Handing them a 100-day roadmap with clear targets might help them align their efforts in the right direction, right from day 1. The clarity in role and function is also the best possible way to help them bond with their team and their manager right from the start—who better to familiarise them with their role than their squad? Even better: Bonding with their team also gives them a sense of belonging right away.
Now that your employee has a clear understanding of what they must accomplish, you need to give them the knowledge that will help them do so. Getting to know how other departments work and how their teams depend on each other helps them understand their way around the place.
– For instance, you can arrange for demos scheduled with each team:
– The head of sales can show them how their team achieves targets.
– The Operations team can help them understand the nitty-gritty of the company functions.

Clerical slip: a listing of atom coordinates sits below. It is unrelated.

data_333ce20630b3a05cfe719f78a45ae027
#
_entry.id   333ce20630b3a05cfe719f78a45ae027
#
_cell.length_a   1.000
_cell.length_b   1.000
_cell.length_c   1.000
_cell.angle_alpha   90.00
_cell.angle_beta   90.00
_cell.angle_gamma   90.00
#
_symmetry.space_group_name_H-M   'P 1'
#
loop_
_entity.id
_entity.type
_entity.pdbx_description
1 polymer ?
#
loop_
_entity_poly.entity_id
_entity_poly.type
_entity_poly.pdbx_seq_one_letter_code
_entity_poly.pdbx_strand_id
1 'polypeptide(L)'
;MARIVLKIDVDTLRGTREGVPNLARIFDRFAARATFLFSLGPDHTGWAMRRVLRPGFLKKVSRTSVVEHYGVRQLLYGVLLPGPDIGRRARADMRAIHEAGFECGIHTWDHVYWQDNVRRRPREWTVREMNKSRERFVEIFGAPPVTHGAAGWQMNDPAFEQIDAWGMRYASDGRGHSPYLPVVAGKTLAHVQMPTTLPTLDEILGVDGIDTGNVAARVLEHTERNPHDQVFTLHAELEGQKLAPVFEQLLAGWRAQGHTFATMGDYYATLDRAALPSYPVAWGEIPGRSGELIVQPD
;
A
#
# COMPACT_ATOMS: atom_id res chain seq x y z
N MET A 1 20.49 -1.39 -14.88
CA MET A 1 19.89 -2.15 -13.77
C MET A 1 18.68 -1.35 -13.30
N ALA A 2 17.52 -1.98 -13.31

– The customer support team can help the employee understand who the target audience is and what demographic they fall under and so on.
This process also gives them a glimpse into the company’s culture and gets them invested in the values—it makes them less likely to quit on you.
They need more than just a glimpse of your culture—it’s time to dive deeper.
The fastest and most efficient way to do this is by integrating the employee with the company’s communication software or intranet. Observing interactions on the company’s internal channels help the employee understand the tone of conversations, how open and approachable the top management is, how direct or complicated it is to raise concerns or provide feedback, and so on.
It’s also essential to get them familiar with the company’s mission and vision statement. Everything helps them identify themselves more with what the company stands for.
To sum it up, at the end of this process, the employee is more accustomed to their as well as the company’s goals, they feel at home in the work environment, and they are less likely to churn. And that’s worth all the effort that goes into Onboarding them.
But this entire process depends on one assumption: